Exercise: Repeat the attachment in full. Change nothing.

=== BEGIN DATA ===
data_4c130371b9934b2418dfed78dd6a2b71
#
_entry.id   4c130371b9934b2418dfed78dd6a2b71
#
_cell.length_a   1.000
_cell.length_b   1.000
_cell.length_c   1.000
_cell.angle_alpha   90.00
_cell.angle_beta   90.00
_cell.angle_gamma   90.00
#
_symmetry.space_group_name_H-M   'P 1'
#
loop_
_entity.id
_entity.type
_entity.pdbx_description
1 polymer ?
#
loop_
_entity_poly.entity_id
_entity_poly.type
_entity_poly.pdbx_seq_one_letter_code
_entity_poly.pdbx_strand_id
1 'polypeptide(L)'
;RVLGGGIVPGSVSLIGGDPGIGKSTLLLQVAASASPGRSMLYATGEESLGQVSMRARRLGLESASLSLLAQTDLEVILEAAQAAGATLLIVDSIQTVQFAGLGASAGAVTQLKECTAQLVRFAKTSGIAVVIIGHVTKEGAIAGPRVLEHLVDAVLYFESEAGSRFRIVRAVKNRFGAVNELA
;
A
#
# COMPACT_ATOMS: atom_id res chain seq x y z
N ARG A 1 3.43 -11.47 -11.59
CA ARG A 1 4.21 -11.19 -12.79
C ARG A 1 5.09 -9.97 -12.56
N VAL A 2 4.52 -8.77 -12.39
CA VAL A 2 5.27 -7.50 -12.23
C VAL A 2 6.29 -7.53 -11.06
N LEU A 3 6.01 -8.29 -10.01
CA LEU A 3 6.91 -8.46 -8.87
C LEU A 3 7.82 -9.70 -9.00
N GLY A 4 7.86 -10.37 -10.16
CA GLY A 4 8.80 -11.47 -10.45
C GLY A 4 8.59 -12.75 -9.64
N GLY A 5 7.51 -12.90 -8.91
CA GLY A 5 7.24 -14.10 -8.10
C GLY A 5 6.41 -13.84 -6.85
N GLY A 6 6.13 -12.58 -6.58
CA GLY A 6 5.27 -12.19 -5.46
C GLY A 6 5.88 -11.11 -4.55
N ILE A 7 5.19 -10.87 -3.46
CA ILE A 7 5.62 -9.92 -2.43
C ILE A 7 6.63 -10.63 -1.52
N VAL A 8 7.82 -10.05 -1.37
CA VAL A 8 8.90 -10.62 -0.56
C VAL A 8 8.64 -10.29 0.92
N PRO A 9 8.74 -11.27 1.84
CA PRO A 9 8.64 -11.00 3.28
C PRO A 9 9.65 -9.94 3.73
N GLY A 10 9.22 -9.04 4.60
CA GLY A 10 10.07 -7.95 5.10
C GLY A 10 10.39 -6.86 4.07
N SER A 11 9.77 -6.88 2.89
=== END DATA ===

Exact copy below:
data_4c130371b9934b2418dfed78dd6a2b71
#
_entry.id   4c130371b9934b2418dfed78dd6a2b71
#
_cell.length_a   1.000
_cell.length_b   1.000
_cell.length_c   1.000
_cell.angle_alpha   90.00
_cell.angle_beta   90.00
_cell.angle_gamma   90.00
#
_symmetry.space_group_name_H-M   'P 1'
#
loop_
_entity.id
_entity.type
_entity.pdbx_description
1 polymer ?
#
loop_
_entity_poly.entity_id
_entity_poly.type
_entity_poly.pdbx_seq_one_letter_code
_entity_poly.pdbx_strand_id
1 'polypeptide(L)'
;RVLGGGIVPGSVSLIGGDPGIGKSTLLLQVAASASPGRSMLYATGEESLGQVSMRARRLGLESASLSLLAQTDLEVILEAAQAAGATLLIVDSIQTVQFAGLGASAGAVTQLKECTAQLVRFAKTSGIAVVIIGHVTKEGAIAGPRVLEHLVDAVLYFESEAGSRFRIVRAVKNRFGAVNELA
;
A
#
# COMPACT_ATOMS: atom_id res chain seq x y z
N ARG A 1 3.43 -11.47 -11.59
CA ARG A 1 4.21 -11.19 -12.79
C ARG A 1 5.09 -9.97 -12.56
N VAL A 2 4.52 -8.77 -12.39
CA VAL A 2 5.27 -7.50 -12.23
C VAL A 2 6.29 -7.53 -11.06
N LEU A 3 6.01 -8.29 -10.01
CA LEU A 3 6.91 -8.46 -8.87
C LEU A 3 7.82 -9.70 -9.00
N GLY A 4 7.86 -10.37 -10.16
CA GLY A 4 8.80 -11.47 -10.45
C GLY A 4 8.59 -12.75 -9.64
N GLY A 5 7.51 -12.90 -8.91
CA GLY A 5 7.24 -14.10 -8.10
C GLY A 5 6.41 -13.84 -6.85
N GLY A 6 6.13 -12.58 -6.58
CA GLY A 6 5.27 -12.19 -5.46
C GLY A 6 5.88 -11.11 -4.55
N ILE A 7 5.19 -10.87 -3.46
CA ILE A 7 5.62 -9.92 -2.43
C ILE A 7 6.63 -10.63 -1.52
N VAL A 8 7.82 -10.05 -1.37
CA VAL A 8 8.90 -10.62 -0.56
C VAL A 8 8.64 -10.29 0.92
N PRO A 9 8.74 -11.27 1.84
CA PRO A 9 8.64 -11.00 3.28
C PRO A 9 9.65 -9.94 3.73
N GLY A 10 9.22 -9.04 4.60
CA GLY A 10 10.07 -7.95 5.10
C GLY A 10 10.39 -6.86 4.07
N SER A 11 9.77 -6.88 2.89